Year: 2013-14

Company: National Science Foundation

Liaison(s): Angelika Niemz, Charles Taylor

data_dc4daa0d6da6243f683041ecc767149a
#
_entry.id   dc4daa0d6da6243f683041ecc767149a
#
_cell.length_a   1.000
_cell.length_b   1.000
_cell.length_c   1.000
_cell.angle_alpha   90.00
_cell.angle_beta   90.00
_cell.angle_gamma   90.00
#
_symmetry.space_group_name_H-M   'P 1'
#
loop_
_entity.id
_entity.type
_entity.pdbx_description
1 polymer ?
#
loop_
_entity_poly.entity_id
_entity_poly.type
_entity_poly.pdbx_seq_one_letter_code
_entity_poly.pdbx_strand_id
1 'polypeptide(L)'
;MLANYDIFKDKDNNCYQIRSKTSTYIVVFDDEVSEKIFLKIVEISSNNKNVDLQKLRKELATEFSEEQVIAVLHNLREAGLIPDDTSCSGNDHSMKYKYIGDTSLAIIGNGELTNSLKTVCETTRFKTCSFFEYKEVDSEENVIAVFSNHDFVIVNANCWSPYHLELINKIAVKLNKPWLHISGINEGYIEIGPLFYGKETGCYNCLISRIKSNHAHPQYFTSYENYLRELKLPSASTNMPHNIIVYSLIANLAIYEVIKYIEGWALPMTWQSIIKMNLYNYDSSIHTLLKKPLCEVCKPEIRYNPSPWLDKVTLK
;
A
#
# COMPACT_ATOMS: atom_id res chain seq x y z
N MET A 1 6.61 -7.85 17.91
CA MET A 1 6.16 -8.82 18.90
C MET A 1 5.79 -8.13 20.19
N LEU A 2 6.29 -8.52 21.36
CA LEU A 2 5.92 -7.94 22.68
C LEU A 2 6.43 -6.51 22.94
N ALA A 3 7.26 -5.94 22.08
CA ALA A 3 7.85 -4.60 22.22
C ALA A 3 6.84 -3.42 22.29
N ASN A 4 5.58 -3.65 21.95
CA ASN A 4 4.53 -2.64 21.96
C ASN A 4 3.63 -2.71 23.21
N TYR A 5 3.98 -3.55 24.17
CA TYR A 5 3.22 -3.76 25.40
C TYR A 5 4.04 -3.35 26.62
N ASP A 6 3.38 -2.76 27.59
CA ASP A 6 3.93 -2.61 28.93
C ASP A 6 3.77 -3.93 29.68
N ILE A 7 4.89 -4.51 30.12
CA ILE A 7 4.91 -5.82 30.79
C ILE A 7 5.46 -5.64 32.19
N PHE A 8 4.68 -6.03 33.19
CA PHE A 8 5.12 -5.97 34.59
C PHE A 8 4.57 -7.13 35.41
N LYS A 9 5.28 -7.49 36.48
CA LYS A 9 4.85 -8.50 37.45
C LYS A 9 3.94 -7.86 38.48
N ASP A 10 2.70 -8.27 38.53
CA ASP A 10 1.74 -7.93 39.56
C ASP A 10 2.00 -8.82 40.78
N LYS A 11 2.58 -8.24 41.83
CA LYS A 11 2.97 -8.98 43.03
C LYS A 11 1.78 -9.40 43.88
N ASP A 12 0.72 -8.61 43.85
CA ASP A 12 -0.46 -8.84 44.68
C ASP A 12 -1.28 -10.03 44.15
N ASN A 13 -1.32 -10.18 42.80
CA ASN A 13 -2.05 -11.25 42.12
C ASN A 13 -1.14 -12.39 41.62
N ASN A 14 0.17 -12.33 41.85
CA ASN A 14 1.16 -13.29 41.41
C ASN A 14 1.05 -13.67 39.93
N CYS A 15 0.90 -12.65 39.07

The National Science Foundation (NSF), under its “Partnerships for Innovation” (PFI) program, provides funding for collaborations between academic institutions and small companies, to facilitate the translation of academic discoveries into novel products. This TMP team is working on an NSF-PFI funded project involving Keck Graduate Institute (KGI), Pomona College, and four small business partners: Tanner Research, Claremont Biosolutions, Lambda Solutions Inc, and Synedgen. The goal of this project is to develop and market a device that will allow for the early non-invasive diagnosis of Ventilator-Associated Pneumonia (VAP) through analysis of Volatile Organic Compound (VOC) Biomarkers. Patients on ventilator support are frequently colonized with pathogenic bacteria that grow as biofilms inside the endotracheal tube. However, the presence of such biofilms does not necessarily lead to active pneumonia. The gold standard for VAP diagnosis therefore involves quantitative culture of a bronchoalveolar lavage sample, which is highly invasive and involves long turnaround times, thus leading to high costs, presumptive treatment prior to confirmed VAP diagnosis, and over-use of antibiotics. The overall goal of the NSF-PFI project is to enable early, noninvasive, differential diagnosis of VAP by measuring changes in VOCs exhaled by patients on mechanical ventilator support. To identify unique VOC signatures that can differentiate bacteria present as biofilm versus infectious, planktonic form, the team developed a setup to grow bacterial biofilms and collect emitted VOCs, followed by analysis via GC-MS. Through literature searching and bioinformatics tools, the team investigated the scientific background and identified differentially regulated metabolic pathways that may be involved in production of unique VOC signatures. The partnering organizations of this NSF PFI project are developing a device, consisting of a disposable sample collector, and a compact instrument, that can be used to identify VOC signatures from the exhaled breath of mechanically ventilated patients. To better understand how this device could be integrated into current clinical practice, the team is conducting primary user research to identify unmet needs and clarify product requirements. Furthermore, the team is analyzing the competitive landscape and market potential, and is identifying potential strategic partnerships. By developing a preliminary commercialization plan, the team aims clarify alternative paths for market entry.